No Wall After All? The Partial Government Shutdown Is Over, For Now NPR's Mara Liasson joins Lulu Garcia-Navarro to discuss the president's move to sign a bill ending the partial shutdown, and to examine the latest indictment related to the Mueller investigation.
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No Wall After All? The Partial Government Shutdown Is Over, For Now

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No Wall After All? The Partial Government Shutdown Is Over, For Now

No Wall After All? The Partial Government Shutdown Is Over, For Now

No Wall After All? The Partial Government Shutdown Is Over, For Now

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  • <iframe src="https://www.npr.org/player/embed/689121159/689121160" width="100%" height="290" frameborder="0" scrolling="no" title="NPR embedded audio player">
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NPR's Mara Liasson joins Lulu Garcia-Navarro to discuss the president's move to sign a bill ending the partial shutdown, and to examine the latest indictment related to the Mueller investigation.

LULU GARCIA-NAVARRO, HOST:

Our Mara Liasson is here to tell us more. Good morning, Mara.

MARA LIASSON, BYLINE: Good morning, Lulu.

GARCIA-NAVARRO: OK. So the shutdown is over for now. There's just about three weeks to come to an agreement. What happens next?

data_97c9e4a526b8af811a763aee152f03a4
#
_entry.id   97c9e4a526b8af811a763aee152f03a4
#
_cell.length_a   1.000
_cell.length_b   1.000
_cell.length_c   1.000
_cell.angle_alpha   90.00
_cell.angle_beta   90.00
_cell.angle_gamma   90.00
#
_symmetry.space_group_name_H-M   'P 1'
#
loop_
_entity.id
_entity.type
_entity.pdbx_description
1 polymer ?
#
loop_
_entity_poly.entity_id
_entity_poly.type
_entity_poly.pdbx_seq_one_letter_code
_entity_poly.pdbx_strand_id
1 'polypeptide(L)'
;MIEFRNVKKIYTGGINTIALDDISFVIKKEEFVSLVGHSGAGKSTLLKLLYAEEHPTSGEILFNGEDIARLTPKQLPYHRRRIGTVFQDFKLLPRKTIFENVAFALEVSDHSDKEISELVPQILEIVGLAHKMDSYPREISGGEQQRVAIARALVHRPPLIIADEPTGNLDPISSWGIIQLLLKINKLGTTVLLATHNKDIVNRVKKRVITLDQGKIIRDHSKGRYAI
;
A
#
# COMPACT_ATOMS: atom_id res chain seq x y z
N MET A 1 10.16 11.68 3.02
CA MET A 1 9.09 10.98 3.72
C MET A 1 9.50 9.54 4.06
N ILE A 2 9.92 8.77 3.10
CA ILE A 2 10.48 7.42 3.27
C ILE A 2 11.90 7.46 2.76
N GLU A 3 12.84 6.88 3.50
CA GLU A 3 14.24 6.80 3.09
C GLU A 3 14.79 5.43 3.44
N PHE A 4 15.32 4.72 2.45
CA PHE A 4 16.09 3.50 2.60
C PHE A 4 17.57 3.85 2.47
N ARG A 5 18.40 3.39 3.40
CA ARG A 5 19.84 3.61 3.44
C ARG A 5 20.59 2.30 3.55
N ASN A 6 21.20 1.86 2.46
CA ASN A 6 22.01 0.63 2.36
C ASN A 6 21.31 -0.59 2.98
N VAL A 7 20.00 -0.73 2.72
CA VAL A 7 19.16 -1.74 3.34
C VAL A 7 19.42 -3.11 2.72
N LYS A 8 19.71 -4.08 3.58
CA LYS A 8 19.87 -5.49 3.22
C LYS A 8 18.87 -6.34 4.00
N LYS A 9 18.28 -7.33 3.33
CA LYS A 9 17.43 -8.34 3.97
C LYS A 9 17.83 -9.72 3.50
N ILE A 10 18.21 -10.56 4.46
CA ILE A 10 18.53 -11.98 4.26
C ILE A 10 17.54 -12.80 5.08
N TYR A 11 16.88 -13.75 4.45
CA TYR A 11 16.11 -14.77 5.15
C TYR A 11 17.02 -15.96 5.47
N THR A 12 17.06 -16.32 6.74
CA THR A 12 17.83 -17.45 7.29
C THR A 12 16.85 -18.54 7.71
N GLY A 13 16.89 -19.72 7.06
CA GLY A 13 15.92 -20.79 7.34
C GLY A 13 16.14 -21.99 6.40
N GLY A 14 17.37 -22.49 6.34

LIASSON: What happens next is that House and Senate negotiators from both parties start talking to each other. The president has said that at the end of three weeks, if he doesn't get money for a wall, he will either declare a national emergency - in other words, build the wall himself with unobligated Pentagon funds - or shut down the government again. But no one I've talked to on either side of the aisle thinks that he will actually shut down the government again. Some people do think that declaring an emergency is still his endgame. But many Republicans are against that because they say it'll set a precedent. And a future Democratic president could declare an emergency for gun safety or health care or climate change. And these Republicans say that any kind of an emergency declaration would be tied up in court, and he would end up getting no wall after all.

GARCIA-NAVARRO: This was such a bruising fight, Mara. Over the last month, as we talked about the possibility of declaring a national emergency, you said it was kind of like a life vest. He could use it to show his base he did everything that he could, and that would satisfy them. Do you think, after all this, it still holds?

LIASSON: I think some of the dynamic on that has changed a bit because he took a big hit with his base this week. He went into a macho standoff and lost to Madam Speaker. And some of his base is angry with him because they think he had no strategy. They think he wimped out. And don't forget this was a kind of two-step capitulation. First, he played brinksmanship (ph) on the State of the Union address, then retreated on that. And Nancy Pelosi had a strategy. As she reportedly told a group of columnists this week, she says, you start with a feather. Then you get to the sledgehammer. So her "Art Of The Deal" was smarter and more strategic than the president's. His critics say his strategy was more whining than winning.